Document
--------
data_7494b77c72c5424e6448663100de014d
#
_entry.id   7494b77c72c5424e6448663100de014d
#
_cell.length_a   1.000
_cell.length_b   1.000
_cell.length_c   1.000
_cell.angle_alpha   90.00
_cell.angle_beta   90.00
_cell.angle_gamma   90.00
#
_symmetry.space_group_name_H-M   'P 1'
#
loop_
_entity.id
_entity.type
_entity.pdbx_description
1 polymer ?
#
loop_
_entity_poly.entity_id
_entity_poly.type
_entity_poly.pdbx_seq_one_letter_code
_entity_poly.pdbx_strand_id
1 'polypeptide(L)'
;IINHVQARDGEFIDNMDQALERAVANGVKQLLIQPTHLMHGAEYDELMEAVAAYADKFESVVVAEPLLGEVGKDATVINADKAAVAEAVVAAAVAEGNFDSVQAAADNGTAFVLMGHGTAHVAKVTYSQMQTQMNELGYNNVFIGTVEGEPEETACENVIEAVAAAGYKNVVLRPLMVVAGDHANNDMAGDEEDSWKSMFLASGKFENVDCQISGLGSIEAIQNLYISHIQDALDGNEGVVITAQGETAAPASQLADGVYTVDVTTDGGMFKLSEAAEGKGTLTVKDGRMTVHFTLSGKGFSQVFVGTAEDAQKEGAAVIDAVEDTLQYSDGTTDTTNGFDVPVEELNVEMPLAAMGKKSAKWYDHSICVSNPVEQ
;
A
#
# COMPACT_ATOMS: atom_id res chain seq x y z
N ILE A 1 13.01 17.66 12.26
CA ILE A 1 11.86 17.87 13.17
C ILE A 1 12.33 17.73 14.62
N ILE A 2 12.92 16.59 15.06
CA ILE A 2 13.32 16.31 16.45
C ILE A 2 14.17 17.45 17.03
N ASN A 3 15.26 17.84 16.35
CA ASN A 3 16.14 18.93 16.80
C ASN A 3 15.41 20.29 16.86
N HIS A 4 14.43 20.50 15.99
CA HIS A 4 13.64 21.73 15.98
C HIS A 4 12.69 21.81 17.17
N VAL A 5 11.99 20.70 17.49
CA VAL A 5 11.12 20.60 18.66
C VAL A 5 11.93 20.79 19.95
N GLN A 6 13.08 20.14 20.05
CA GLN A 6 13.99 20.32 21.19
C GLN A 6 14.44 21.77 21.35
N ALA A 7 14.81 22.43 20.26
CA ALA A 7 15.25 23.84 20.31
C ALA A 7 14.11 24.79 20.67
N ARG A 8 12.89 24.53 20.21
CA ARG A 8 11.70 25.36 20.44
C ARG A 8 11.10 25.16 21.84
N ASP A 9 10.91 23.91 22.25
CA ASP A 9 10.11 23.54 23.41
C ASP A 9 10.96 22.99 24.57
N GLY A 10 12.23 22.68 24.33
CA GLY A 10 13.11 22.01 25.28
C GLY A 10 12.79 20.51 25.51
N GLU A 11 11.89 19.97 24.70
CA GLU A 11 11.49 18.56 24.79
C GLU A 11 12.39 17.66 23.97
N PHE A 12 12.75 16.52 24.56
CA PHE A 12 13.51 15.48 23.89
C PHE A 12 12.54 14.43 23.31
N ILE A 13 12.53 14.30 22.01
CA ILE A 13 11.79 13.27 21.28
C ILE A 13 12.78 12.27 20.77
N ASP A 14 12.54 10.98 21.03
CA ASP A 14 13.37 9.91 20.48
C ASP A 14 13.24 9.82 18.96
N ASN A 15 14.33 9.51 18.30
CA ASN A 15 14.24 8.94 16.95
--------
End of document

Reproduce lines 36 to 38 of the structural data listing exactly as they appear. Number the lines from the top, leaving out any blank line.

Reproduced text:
C ILE A 2 14.17 17.45 17.03
N ASN A 3 15.26 17.84 16.35
CA ASN A 3 16.14 18.93 16.80